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Reviewed by Viga Boland for Readers' Favorite
If you don’t follow Canadian news, you might not be familiar with Luka Magnotta, a homosexual who, in 2012, murdered a Chinese computer engineering student, Jun Lin, by stabbing him 37 times in the chest, 18 times in the abdomen, then decapitated him and hacked his body into 10 different parts, some of which he mailed to government offices and to schools. It is this man and his mother whom you will meet in My Son, The Killer, co-authored by Brian Whitney and Magnotta’s mom, Anna Yourkin.
In very simple, sometimes overly detailed prose by Yourkin, the primary narrator, Yourkin seems hell-bent on exonerating her son’s actions, or at the very least convincing readers Magnotta is really a lovely, kindly person and not the monster the media portrayed him to be. It would appear that Magnotta and his mother share Trump’s views on “fake news”. Well, if Magnotta isn’t a monster, but the victim of fake news, does Yourkin offer any real explanation for his vicious, vile behaviour? After all, she agrees with Magnotta’s assertion that he isn’t schizophrenic…even though his biological father was. She works hard at pointing out that, as a shy youngster, he was abused by both his father and her second husband while he was doted on and spoiled by his grandmother. She says he was called a faggot and bullied by classmates. But eventually, thanks to his good looks, he overcame that shyness, working as a model and eventually as a highly paid escort with narcissistic aspirations of movie stardom. What a tragedy that Jun Lin answered his Craigslist ad.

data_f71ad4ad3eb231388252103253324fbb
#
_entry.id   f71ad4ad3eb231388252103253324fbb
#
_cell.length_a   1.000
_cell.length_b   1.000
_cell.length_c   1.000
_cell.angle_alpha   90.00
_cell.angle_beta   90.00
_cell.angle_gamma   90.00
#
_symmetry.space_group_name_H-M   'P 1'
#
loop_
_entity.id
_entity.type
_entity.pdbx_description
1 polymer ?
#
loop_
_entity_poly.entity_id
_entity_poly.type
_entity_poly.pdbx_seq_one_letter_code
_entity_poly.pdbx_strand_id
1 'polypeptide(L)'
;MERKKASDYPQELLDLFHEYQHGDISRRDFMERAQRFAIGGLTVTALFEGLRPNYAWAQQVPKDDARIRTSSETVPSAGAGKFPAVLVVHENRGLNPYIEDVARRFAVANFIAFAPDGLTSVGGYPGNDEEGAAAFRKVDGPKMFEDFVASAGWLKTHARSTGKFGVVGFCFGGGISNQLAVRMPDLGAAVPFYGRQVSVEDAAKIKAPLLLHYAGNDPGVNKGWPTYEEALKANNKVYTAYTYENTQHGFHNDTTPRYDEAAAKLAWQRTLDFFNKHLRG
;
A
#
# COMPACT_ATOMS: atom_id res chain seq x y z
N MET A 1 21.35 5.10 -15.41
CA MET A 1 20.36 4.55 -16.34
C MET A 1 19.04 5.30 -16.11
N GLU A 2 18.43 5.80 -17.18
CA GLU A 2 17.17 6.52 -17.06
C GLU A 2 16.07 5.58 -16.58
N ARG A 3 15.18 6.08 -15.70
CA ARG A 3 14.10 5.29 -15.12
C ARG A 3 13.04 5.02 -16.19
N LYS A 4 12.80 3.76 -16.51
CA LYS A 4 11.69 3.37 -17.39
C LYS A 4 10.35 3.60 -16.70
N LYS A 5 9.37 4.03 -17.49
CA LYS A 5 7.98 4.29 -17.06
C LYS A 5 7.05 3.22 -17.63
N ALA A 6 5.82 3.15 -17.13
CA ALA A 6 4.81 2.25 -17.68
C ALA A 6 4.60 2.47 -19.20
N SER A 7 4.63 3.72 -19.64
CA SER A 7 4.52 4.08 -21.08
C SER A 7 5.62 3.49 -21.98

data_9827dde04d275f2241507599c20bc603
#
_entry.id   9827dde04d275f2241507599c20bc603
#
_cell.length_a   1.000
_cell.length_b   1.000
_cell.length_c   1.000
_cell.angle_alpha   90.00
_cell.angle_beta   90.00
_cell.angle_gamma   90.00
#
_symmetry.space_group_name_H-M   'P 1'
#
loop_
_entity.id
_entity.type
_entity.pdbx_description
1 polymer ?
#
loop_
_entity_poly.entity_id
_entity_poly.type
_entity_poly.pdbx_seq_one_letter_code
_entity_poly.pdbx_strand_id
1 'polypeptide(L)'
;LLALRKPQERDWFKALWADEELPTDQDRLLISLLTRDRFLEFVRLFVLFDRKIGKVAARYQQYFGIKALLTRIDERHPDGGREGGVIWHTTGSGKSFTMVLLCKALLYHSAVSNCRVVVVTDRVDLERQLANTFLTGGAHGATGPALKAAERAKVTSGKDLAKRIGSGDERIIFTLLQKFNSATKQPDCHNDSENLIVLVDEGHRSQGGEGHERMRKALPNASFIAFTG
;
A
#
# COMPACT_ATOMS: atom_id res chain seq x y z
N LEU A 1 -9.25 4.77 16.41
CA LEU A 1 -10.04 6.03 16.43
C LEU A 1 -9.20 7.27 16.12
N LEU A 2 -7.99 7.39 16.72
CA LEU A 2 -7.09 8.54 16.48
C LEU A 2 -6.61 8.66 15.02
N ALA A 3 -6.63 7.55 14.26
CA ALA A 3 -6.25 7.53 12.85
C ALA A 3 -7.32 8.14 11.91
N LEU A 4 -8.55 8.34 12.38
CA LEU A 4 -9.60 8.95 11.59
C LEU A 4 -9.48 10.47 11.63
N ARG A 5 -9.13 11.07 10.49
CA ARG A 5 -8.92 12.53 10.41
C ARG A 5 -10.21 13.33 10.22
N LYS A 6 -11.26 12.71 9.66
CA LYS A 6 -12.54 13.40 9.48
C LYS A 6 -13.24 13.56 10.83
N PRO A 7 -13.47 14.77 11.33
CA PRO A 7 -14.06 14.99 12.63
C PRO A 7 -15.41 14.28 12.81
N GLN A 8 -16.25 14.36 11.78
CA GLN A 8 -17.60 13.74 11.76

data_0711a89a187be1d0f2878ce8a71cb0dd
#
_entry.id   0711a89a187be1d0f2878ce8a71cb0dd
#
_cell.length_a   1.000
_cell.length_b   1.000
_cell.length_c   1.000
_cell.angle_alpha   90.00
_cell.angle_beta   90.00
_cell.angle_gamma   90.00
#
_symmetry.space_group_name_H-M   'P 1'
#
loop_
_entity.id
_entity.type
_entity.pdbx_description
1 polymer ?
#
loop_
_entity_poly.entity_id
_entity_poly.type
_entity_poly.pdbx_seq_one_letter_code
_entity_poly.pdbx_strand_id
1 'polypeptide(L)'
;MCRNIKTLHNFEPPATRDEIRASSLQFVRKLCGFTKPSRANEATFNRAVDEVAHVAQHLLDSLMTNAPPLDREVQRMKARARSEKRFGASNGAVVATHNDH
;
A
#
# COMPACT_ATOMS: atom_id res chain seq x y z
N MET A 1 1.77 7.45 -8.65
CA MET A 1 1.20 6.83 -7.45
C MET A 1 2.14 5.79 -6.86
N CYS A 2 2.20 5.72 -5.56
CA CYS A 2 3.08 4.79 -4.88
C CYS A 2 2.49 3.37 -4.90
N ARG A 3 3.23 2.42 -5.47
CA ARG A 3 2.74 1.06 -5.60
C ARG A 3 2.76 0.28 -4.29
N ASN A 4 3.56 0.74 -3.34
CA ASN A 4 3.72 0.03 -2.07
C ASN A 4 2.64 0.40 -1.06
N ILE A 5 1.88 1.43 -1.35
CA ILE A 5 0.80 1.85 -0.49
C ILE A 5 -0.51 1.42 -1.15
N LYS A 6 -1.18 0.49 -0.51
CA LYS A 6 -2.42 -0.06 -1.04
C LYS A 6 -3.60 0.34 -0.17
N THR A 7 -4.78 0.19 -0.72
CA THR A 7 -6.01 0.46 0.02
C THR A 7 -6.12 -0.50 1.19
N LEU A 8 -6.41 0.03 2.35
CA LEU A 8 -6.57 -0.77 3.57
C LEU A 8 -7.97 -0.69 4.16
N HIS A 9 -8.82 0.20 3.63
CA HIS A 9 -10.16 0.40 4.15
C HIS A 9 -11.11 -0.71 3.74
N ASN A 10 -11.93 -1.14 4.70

You have to read My Son, The Killer to understand how both Luka and his mother have concluded he really is quite sane and a very nice guy who has never shown any remorse for his actions. Today, incarcerated in a Canadian Federal Prison, he states he is very happy. Well, why not? Seems like life is good behind bars: “I’m outside the majority of the time; I play a lot of video games…we have movie nights. We all have our own TVs. I have painting class and I exercise a lot. I practice language studies.” Magnotta is outspoken on how he feels his case was mishandled by his lawyer and his mom, his greatest fan, agrees with him. Magnotta asserts: “People need to be proud of their accomplishments. Know your value and share it with everyone.” One can’t help but wonder if anyone, besides Magnotta and his mom, is proud of his accomplishments. A stomach-turning read that once again proves how truth is stranger and many times more horrible than fiction.